At least 20 people were wounded when in an explosion outside a police building in Turkey’s southeastern city of Diyarbakir. The explosion came hours after authorities detained the leaders of pro-Kurdish opposition.
A large explosion hit the largest city in Turkey’s mainly Kurdish southeastern region on Friday, multiple news outlets reported. Television footage showed people walking amid broken glass and other debris from a building used by police; windows were blown out from the apparent explosion that witnesses said could be heard several kilometers away.
Diyarbakir’s governor’s office blamed the outlawed Kurdistan Workers’ Party (PKK) and said it was a car bomb placed near a police building. The attack comes just hours after police rounded up more than a dozen lawmakers from the pro-Kurdish Peoples’ Democratic Party (HDP) on charges of aiding the outlawed PKK, which has fought a decades-long insurgency for political and cultural rights for Turkey’s ethnic Kurds.
‘Spreading PKK propaganda’
Police detained HDP co-leaders Selahattin Demirtas and Figen Yuksekdag in separate early morning raids that targeted the lawmakers’ residences while they slept.
Turkey’s private NTV television said the pair was accused of spreading PKK propaganda. The state-run Anadolu Agency said Demirtas was accused of provoking violence in deadly protests in October 2014.
The lawmakers’ detention appeared part of a large-scale operation against the HDP, which is the third largest party in the Turkish parliament with 59 seats and the main political representative of the Kurdish minority.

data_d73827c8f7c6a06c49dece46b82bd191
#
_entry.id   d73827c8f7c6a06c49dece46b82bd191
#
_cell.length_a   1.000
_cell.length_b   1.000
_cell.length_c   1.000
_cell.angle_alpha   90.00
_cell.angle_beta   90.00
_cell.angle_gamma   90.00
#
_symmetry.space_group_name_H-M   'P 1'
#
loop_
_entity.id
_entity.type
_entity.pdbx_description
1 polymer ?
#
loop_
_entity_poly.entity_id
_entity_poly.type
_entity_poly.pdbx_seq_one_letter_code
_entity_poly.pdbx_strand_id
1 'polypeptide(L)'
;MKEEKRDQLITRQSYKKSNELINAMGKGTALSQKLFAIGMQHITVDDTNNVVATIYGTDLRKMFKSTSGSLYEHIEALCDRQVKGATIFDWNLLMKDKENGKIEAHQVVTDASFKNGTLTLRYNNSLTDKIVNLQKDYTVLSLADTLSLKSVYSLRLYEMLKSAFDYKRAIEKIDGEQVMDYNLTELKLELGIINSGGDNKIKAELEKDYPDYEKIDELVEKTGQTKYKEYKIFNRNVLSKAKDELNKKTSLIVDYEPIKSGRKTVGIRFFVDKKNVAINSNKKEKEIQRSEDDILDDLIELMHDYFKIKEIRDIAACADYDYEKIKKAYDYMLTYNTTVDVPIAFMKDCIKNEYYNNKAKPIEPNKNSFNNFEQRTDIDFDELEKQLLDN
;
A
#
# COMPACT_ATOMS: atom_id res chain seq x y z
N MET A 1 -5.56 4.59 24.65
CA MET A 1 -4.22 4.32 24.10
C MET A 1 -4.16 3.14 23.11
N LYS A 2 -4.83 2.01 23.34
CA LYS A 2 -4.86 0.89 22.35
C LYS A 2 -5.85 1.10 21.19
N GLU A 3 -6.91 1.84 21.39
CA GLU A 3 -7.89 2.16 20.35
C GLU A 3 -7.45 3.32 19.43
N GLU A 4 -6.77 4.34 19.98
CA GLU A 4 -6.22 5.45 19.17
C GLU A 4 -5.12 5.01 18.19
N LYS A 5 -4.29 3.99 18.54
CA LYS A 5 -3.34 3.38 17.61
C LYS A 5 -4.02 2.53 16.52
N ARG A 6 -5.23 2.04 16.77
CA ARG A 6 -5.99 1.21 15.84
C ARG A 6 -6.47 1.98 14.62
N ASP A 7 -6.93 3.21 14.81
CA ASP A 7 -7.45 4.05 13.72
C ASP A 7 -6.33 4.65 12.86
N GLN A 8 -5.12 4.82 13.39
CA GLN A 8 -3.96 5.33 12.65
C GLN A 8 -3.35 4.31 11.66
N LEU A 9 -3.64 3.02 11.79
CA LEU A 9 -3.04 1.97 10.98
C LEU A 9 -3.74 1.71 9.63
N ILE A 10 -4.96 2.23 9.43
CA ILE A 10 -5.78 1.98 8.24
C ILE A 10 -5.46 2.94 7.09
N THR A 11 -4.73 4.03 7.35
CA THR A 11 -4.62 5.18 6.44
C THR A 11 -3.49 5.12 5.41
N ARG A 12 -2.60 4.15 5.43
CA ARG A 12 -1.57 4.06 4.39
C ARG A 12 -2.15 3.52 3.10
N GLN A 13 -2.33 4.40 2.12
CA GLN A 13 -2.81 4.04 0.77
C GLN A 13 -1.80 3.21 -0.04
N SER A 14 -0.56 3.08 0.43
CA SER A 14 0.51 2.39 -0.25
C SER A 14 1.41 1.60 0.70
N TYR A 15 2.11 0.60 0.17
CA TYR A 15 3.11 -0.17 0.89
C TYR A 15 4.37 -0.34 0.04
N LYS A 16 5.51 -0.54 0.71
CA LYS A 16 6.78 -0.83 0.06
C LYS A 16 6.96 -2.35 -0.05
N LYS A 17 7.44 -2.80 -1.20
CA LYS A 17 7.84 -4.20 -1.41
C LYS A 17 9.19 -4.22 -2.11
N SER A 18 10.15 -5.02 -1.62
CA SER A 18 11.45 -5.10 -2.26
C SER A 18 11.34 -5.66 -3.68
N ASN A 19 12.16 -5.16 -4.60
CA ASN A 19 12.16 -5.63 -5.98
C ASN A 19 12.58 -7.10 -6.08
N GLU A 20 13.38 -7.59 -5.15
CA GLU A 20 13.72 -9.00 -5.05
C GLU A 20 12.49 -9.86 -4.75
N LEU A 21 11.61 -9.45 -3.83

Hundreds of charges were filed against HDP lawmakers following parliament’s lifting of prosecutorial immunity, including “disseminating terrorist propaganda” to “membership in an armed terrorist organization.” Turkey used extraordinary powers passed in the wake of the failed July coup to remove the elected mayor of Diyarbakir from office with a ruling party loyalist installed in her place.
Tensions have surged in Turkey’s Kurdish-dominated southeast since a fragile ceasefire declared by the PKK collapsed in 2015 with deadly clashes between PKK militants and security forces an almost daily occurrence.
In the wake down of the political crackdown, access to social media sites Twitter and Whatapp was blocked in Turkey on Friday, an internet monitoring group said.
Access was being blocked by throttling, an expert from the monitoring group Turkey Blocks said, a method of slowing certain websites to the point where they are unusable.